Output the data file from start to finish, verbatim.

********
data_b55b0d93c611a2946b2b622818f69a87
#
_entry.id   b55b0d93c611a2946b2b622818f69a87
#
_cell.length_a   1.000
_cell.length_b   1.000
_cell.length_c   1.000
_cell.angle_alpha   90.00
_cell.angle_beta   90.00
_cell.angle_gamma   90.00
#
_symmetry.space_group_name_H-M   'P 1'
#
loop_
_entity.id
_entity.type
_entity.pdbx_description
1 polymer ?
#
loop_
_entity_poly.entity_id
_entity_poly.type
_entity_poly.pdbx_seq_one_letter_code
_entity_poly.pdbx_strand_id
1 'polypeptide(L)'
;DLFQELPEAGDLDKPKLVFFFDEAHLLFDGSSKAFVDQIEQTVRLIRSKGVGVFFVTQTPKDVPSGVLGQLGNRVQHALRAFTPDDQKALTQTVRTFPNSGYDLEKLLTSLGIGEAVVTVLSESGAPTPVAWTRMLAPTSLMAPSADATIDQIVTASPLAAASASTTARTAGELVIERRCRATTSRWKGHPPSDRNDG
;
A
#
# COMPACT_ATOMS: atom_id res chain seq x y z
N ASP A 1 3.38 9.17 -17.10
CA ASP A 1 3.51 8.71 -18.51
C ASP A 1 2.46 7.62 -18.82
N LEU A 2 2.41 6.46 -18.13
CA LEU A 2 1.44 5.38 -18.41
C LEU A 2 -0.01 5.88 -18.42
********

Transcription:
data_b55b0d93c611a2946b2b622818f69a87
#
_entry.id   b55b0d93c611a2946b2b622818f69a87
#
_cell.length_a   1.000
_cell.length_b   1.000
_cell.length_c   1.000
_cell.angle_alpha   90.00
_cell.angle_beta   90.00
_cell.angle_gamma   90.00
#
_symmetry.space_group_name_H-M   'P 1'
#
loop_
_entity.id
_entity.type
_entity.pdbx_description
1 polymer ?
#
loop_
_entity_poly.entity_id
_entity_poly.type
_entity_poly.pdbx_seq_one_letter_code
_entity_poly.pdbx_strand_id
1 'polypeptide(L)'
;DLFQELPEAGDLDKPKLVFFFDEAHLLFDGSSKAFVDQIEQTVRLIRSKGVGVFFVTQTPKDVPSGVLGQLGNRVQHALRAFTPDDQKALTQTVRTFPNSGYDLEKLLTSLGIGEAVVTVLSESGAPTPVAWTRMLAPTSLMAPSADATIDQIVTASPLAAASASTTARTAGELVIERRCRATTSRWKGHPPSDRNDG
;
A
#
# COMPACT_ATOMS: atom_id res chain seq x y z
N ASP A 1 3.38 9.17 -17.10
CA ASP A 1 3.51 8.71 -18.51
C ASP A 1 2.46 7.62 -18.82
N LEU A 2 2.41 6.46 -18.13
CA LEU A 2 1.44 5.38 -18.41
C LEU A 2 -0.01 5.88 -18.42